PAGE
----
Educator Spotlight: Jason Mickelson

An Interview With St. Matthew's Episcopal Day School's Academic Technology Coordinator

June 4, 2013


Last week, our project page was flooded with creations from 5th and 6th graders at St. Matthew’s Episcopal Day School in San Mateo, California. Behind every great classroom project is an equally incredible teacher. Jason Mickelson teaches grades K-8 and serves as the school’s Academic Technology Coordinator. Here’s what he had to say about using littleBits in the classroom and how he’s using them to advance his MAKE curriculum:

How long have you been teaching? What do you enjoy most about the profession?

This is my fourth year in the classroom. In the past, I have taught high school mathematics, digital media production, and design thinking. I teach all the Technology courses (K-8) here at St. Matthew’s. The thing I enjoy most about teaching is learning along with the students. I went back to graduate school to study Interaction Design and Educational Technology a few years ago. I call this class my MAKE class. And I’ve been able to experiment with a lot of technology concepts that seek to join engineering, electronics, programming, digital fabrication, and art.

What was involved with your littleBits lesson plan?

Honestly, I flew by the seat of my pants a “little bit” with this one. I wanted the students to explore combining the Bits with craft materials in order to make a small prototype. The prototypes should address a “design challenge” which I conjured up the night before. I wasn’t able to carefully think about the challenge types with the realities of my schedule. But I have a lot of experience with design thinking and design projects, so I intuitively thought of some beginner challenges.

I made sure to have a variety of challenges that would use different Bits so we could see a range of actions as well as make sure we could effectively share the kits we have between all the students in class. Previous to this project, students had one class session where they explored the Bits with little to no direction. Afterwards we discussed the types of Bits in terms of their color and their function. Prior to working with littleBits the students built small circuits with copper tape, coin batteries, and LEDs.

What did the kids like the most about the Bit projects?

The kids really liked the challenge of using as many Bits as they could in their circuit. Some of the Bits were extraneous to the design challenge but they used them to add their own style and be creative. Tommy really liked trying to simulate an accurate heartbeat with pulses and LED Bits. Putting two pulses then two LEDs in the series led to some unexpected results.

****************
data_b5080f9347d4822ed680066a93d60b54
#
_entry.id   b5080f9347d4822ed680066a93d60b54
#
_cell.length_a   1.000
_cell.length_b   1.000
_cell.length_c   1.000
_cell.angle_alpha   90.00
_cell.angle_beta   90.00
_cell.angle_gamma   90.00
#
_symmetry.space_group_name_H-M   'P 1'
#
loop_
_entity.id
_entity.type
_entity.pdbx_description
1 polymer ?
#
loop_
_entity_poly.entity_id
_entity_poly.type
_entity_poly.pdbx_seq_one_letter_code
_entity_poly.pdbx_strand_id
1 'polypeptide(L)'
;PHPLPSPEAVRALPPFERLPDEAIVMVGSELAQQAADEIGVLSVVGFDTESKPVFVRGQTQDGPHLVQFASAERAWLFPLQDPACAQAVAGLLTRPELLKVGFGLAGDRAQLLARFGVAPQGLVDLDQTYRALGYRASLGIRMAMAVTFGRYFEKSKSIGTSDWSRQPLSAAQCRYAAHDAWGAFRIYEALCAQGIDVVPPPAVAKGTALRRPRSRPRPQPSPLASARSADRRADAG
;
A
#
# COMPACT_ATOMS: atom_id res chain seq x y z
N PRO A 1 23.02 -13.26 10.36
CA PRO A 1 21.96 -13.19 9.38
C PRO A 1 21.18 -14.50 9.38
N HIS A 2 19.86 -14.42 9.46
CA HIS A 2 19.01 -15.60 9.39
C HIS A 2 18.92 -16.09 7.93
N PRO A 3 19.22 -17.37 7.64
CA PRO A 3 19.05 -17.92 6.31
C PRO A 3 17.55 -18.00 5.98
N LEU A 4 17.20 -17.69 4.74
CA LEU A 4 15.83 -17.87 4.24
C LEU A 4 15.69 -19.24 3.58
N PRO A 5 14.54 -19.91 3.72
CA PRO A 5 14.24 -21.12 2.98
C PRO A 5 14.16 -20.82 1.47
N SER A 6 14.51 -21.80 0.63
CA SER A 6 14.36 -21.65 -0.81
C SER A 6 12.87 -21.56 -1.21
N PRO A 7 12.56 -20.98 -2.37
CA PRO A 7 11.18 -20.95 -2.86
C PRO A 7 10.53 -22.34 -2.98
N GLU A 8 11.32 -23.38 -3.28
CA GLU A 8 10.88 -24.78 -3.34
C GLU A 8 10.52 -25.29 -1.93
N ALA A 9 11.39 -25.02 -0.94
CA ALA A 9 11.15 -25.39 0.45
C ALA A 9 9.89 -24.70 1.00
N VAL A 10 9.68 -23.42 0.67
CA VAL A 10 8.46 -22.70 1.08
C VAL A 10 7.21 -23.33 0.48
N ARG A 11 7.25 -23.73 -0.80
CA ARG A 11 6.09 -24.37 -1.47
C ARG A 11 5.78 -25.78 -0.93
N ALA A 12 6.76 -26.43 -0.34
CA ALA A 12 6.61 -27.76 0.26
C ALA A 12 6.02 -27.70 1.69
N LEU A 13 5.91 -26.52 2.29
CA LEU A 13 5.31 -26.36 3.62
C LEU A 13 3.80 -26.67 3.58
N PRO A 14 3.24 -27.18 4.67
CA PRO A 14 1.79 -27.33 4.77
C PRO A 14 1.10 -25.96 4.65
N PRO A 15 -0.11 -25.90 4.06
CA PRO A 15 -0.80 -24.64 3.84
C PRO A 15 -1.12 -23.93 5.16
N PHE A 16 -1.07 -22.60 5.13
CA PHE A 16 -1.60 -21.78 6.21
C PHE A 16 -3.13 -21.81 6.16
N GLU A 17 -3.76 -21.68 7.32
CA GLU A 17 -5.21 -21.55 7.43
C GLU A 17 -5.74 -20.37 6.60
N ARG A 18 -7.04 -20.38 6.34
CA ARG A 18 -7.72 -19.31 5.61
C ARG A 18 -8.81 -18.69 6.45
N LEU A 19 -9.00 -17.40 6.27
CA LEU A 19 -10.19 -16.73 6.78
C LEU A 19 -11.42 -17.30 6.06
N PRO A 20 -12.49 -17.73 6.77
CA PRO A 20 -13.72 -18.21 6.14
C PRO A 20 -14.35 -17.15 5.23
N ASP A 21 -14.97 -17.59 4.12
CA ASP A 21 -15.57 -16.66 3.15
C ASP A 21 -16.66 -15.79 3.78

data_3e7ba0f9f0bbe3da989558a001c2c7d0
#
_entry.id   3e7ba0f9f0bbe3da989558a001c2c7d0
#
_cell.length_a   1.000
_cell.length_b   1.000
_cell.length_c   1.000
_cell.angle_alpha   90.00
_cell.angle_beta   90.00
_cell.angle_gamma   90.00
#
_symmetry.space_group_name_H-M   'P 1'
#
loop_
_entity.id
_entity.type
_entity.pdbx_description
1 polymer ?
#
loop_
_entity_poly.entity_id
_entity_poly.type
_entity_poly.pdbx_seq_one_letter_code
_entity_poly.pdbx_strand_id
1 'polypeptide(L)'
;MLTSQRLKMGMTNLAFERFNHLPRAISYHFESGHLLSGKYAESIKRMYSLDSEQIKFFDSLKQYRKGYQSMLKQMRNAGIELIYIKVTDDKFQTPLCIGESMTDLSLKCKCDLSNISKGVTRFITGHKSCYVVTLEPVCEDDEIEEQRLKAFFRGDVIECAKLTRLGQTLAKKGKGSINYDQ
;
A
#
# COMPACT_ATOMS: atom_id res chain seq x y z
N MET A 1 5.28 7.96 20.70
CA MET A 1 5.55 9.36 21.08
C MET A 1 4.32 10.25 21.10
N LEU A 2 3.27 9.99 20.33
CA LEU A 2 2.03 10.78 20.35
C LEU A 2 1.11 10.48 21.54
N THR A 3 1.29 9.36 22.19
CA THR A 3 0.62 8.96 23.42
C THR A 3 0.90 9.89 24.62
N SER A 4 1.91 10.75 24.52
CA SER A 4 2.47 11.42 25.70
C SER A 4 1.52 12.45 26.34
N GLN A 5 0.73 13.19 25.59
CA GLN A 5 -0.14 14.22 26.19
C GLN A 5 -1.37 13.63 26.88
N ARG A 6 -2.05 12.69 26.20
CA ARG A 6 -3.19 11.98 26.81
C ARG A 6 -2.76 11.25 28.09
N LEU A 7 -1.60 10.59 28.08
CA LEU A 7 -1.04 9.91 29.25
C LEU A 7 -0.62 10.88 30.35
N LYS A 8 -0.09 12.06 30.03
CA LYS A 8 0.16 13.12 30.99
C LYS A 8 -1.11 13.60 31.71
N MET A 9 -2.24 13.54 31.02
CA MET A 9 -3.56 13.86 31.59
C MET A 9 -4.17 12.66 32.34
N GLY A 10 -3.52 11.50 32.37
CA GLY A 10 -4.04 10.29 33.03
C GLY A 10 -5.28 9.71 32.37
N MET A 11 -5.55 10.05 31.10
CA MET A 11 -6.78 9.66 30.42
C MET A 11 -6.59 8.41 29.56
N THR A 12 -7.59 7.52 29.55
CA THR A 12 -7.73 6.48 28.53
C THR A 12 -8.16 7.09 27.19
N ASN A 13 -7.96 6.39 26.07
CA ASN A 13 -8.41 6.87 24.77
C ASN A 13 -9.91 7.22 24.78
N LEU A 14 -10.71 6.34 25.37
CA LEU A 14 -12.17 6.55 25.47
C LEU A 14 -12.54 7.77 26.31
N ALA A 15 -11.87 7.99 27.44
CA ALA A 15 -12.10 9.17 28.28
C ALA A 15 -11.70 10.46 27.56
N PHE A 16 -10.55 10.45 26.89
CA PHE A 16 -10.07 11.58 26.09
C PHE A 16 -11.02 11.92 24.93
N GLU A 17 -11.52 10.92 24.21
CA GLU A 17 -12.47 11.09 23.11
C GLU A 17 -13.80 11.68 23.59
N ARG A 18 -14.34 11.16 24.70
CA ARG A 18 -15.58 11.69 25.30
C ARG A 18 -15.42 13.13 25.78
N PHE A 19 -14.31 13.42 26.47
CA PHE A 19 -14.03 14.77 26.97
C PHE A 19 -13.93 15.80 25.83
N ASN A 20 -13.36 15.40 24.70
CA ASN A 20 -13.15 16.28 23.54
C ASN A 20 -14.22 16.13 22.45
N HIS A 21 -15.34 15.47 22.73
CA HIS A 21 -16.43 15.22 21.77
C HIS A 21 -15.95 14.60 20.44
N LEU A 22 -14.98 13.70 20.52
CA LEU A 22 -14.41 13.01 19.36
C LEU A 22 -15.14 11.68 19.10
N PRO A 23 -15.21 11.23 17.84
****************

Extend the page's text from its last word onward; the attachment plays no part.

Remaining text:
Tommy littleBits from St. Matthew’s Media & Technology on Vimeo.

Do you have plans for future littleBits projects?

In the Middle School, I want littleBits to play more of an introductory role to learning programming and electronics before I get to projects involving paper circuits, LEGO Mindstorms, and even Arduino-controlled physical computing.

In the Lower School we will build on an introductory project we did this year in the 2nd grade class where students completed an abridged version of the Quake-o-meter project. I believe it’s a great way to introduce data gathering and graphing. And it fits in with my plans for a K-8 engineering curriculum.

I will also be looking for ways to push the Bits into our math classes to explore concepts like fractions.

Lastly, I am a big fan of cardboard/paper automata and I want to use the DC motor Bits and sensor Bits to create “automatic automata” and replace a hand crank. We tried sound automata this year with Mindstorms motors and the motors themselves were way too loud. They drowned out the sound from the automata!

Can you offer any advice for educators interested in using littleBits to teach?

The best introduction is to say nothing and let students open the box and figure out what does what. Then follow up with a conversation about electricity, circuits, and inputs.

Patrick littleBits from St. Matthew’s Media & Technology on Vimeo.

After a free-explore period, the students will need some goal to work towards. Have a variety of materials and tools that will help them build and follow where their creativity takes them. If there isn’t a design function for the project, challenge students to give it a name and develop a backstory for their creation.

Anything else we should know about your class?

My MAKE class is an elective open to 5th and 6th graders. Typically, it is smaller than my typical classes and there are seven students in the class. Also, its very important to me that students reflect on their work and show their understanding by presenting their work. So I am doing many video reflections where students describe the parts and also declare which parts of the process they struggled with, where they failed, what they did to fix things.

I also want them to realize that they have a voice and the ability to GIVE knowledge out, not just watch and TAKE from the web. 

To see more of Jason’s student’s work, visit our project page.